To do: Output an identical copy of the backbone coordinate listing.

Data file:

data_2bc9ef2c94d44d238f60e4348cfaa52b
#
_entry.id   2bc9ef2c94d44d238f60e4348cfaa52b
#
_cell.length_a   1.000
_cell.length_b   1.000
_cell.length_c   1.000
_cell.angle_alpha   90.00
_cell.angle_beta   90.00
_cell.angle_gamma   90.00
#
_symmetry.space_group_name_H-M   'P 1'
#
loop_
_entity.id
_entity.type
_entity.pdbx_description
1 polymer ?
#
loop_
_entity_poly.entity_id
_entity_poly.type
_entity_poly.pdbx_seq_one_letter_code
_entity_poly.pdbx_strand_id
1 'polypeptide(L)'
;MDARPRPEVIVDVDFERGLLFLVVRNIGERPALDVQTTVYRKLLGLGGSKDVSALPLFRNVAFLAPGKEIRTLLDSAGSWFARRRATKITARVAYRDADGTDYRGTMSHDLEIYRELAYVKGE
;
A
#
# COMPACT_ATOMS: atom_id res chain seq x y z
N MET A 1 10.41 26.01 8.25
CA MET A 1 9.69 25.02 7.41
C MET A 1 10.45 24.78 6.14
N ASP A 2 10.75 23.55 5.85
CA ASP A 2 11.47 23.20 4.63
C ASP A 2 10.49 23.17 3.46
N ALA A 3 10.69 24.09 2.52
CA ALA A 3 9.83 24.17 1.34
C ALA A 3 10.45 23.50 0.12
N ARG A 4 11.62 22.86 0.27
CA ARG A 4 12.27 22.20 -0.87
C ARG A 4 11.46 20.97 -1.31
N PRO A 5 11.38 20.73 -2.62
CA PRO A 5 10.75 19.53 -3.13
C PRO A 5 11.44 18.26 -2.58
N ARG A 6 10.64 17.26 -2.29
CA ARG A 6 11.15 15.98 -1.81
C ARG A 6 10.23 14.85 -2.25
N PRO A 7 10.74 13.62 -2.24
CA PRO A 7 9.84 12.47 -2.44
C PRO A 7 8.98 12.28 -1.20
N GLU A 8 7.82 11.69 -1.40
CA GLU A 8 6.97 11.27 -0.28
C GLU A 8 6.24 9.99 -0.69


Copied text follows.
data_2bc9ef2c94d44d238f60e4348cfaa52b
#
_entry.id   2bc9ef2c94d44d238f60e4348cfaa52b
#
_cell.length_a   1.000
_cell.length_b   1.000
_cell.length_c   1.000
_cell.angle_alpha   90.00
_cell.angle_beta   90.00
_cell.angle_gamma   90.00
#
_symmetry.space_group_name_H-M   'P 1'
#
loop_
_entity.id
_entity.type
_entity.pdbx_description
1 polymer ?
#
loop_
_entity_poly.entity_id
_entity_poly.type
_entity_poly.pdbx_seq_one_letter_code
_entity_poly.pdbx_strand_id
1 'polypeptide(L)'
;MDARPRPEVIVDVDFERGLLFLVVRNIGERPALDVQTTVYRKLLGLGGSKDVSALPLFRNVAFLAPGKEIRTLLDSAGSWFARRRATKITARVAYRDADGTDYRGTMSHDLEIYRELAYVKGE
;
A
#
# COMPACT_ATOMS: atom_id res chain seq x y z
N MET A 1 10.41 26.01 8.25
CA MET A 1 9.69 25.02 7.41
C MET A 1 10.45 24.78 6.14
N ASP A 2 10.75 23.55 5.85
CA ASP A 2 11.47 23.20 4.63
C ASP A 2 10.49 23.17 3.46
N ALA A 3 10.69 24.09 2.52
CA ALA A 3 9.83 24.17 1.34
C ALA A 3 10.45 23.50 0.12
N ARG A 4 11.62 22.86 0.27
CA ARG A 4 12.27 22.20 -0.87
C ARG A 4 11.46 20.97 -1.31
N PRO A 5 11.38 20.73 -2.62
CA PRO A 5 10.75 19.53 -3.13
C PRO A 5 11.44 18.26 -2.58
N ARG A 6 10.64 17.26 -2.29
CA ARG A 6 11.15 15.98 -1.81
C ARG A 6 10.23 14.85 -2.25
N PRO A 7 10.74 13.62 -2.24
CA PRO A 7 9.84 12.47 -2.44
C PRO A 7 8.98 12.28 -1.20
N GLU A 8 7.82 11.69 -1.40
CA GLU A 8 6.97 11.27 -0.28
C GLU A 8 6.24 9.99 -0.69